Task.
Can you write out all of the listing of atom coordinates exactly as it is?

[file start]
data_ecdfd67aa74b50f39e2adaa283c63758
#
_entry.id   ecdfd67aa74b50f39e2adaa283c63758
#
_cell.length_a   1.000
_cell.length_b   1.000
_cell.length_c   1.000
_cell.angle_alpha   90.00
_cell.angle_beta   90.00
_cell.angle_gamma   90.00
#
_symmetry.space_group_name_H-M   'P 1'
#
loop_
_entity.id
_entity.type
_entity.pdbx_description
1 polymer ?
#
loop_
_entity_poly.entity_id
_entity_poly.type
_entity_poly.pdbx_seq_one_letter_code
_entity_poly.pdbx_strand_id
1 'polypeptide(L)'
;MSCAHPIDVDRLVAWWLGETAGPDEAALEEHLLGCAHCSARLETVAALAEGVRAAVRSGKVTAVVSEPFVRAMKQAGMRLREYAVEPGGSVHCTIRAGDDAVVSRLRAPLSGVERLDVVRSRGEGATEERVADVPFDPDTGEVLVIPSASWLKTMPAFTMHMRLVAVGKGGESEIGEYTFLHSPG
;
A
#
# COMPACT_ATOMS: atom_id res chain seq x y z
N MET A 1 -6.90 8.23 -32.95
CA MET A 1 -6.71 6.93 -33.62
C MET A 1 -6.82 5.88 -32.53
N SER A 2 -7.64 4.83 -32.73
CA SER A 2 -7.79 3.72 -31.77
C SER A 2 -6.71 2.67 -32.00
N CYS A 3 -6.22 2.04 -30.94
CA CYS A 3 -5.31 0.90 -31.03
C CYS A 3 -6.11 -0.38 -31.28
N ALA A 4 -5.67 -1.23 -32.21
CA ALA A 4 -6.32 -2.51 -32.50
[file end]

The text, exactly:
data_ecdfd67aa74b50f39e2adaa283c63758
#
_entry.id   ecdfd67aa74b50f39e2adaa283c63758
#
_cell.length_a   1.000
_cell.length_b   1.000
_cell.length_c   1.000
_cell.angle_alpha   90.00
_cell.angle_beta   90.00
_cell.angle_gamma   90.00
#
_symmetry.space_group_name_H-M   'P 1'
#
loop_
_entity.id
_entity.type
_entity.pdbx_description
1 polymer ?
#
loop_
_entity_poly.entity_id
_entity_poly.type
_entity_poly.pdbx_seq_one_letter_code
_entity_poly.pdbx_strand_id
1 'polypeptide(L)'
;MSCAHPIDVDRLVAWWLGETAGPDEAALEEHLLGCAHCSARLETVAALAEGVRAAVRSGKVTAVVSEPFVRAMKQAGMRLREYAVEPGGSVHCTIRAGDDAVVSRLRAPLSGVERLDVVRSRGEGATEERVADVPFDPDTGEVLVIPSASWLKTMPAFTMHMRLVAVGKGGESEIGEYTFLHSPG
;
A
#
# COMPACT_ATOMS: atom_id res chain seq x y z
N MET A 1 -6.90 8.23 -32.95
CA MET A 1 -6.71 6.93 -33.62
C MET A 1 -6.82 5.88 -32.53
N SER A 2 -7.64 4.83 -32.73
CA SER A 2 -7.79 3.72 -31.77
C SER A 2 -6.71 2.67 -32.00
N CYS A 3 -6.22 2.04 -30.94
CA CYS A 3 -5.31 0.90 -31.03
C CYS A 3 -6.11 -0.38 -31.28
N ALA A 4 -5.67 -1.23 -32.21
CA ALA A 4 -6.32 -2.51 -32.50